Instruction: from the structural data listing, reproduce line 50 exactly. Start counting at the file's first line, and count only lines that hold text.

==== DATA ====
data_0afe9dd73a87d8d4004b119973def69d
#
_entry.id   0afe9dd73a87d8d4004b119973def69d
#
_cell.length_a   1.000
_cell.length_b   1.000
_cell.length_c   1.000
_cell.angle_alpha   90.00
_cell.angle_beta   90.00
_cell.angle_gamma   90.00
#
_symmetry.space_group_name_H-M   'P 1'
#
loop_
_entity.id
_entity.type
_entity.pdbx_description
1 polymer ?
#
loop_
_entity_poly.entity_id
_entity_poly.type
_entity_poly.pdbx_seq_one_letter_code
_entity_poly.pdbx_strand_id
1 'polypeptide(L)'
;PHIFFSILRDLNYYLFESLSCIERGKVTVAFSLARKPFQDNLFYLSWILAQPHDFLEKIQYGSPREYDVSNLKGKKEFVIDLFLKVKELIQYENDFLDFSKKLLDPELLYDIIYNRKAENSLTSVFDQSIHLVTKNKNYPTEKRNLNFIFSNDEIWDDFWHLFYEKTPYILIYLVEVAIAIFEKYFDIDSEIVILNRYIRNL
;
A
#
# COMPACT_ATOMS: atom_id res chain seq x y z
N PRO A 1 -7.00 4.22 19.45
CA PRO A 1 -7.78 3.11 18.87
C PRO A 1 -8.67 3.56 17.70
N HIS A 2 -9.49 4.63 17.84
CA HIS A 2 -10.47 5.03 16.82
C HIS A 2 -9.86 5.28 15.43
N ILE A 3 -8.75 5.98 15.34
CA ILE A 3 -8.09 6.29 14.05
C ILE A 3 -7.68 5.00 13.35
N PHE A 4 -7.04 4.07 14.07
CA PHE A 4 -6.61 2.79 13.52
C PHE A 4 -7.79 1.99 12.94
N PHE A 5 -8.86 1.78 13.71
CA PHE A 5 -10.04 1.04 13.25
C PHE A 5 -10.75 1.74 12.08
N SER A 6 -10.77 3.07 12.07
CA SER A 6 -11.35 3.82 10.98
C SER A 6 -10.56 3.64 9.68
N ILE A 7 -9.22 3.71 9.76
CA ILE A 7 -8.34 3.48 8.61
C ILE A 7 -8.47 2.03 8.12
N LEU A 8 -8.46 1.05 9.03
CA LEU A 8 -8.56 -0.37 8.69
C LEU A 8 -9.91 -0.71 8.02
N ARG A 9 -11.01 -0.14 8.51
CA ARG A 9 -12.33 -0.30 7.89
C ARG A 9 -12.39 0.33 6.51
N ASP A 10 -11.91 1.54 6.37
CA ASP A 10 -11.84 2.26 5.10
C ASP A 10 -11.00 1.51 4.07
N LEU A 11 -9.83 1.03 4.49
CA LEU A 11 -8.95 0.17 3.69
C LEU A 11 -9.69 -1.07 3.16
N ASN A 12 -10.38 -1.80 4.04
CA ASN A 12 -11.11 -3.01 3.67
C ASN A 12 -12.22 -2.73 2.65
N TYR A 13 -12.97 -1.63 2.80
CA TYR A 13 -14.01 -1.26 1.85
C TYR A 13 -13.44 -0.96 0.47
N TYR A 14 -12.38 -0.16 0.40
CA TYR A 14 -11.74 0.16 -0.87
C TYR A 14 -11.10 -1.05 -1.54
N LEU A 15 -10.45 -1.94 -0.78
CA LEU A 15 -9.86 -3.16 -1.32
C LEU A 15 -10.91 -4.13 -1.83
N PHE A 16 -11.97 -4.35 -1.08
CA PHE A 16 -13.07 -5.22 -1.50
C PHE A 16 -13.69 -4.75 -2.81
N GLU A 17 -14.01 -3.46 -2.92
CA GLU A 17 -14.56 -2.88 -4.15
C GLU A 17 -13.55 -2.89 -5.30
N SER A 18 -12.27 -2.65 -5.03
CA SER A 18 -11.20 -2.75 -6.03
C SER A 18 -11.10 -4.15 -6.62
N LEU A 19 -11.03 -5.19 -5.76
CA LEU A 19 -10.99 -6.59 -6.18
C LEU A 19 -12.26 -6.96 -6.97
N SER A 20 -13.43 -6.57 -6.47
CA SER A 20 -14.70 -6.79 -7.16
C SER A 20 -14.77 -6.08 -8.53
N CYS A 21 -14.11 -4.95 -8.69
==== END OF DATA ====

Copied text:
CA ILE A 7 -8.34 3.48 8.61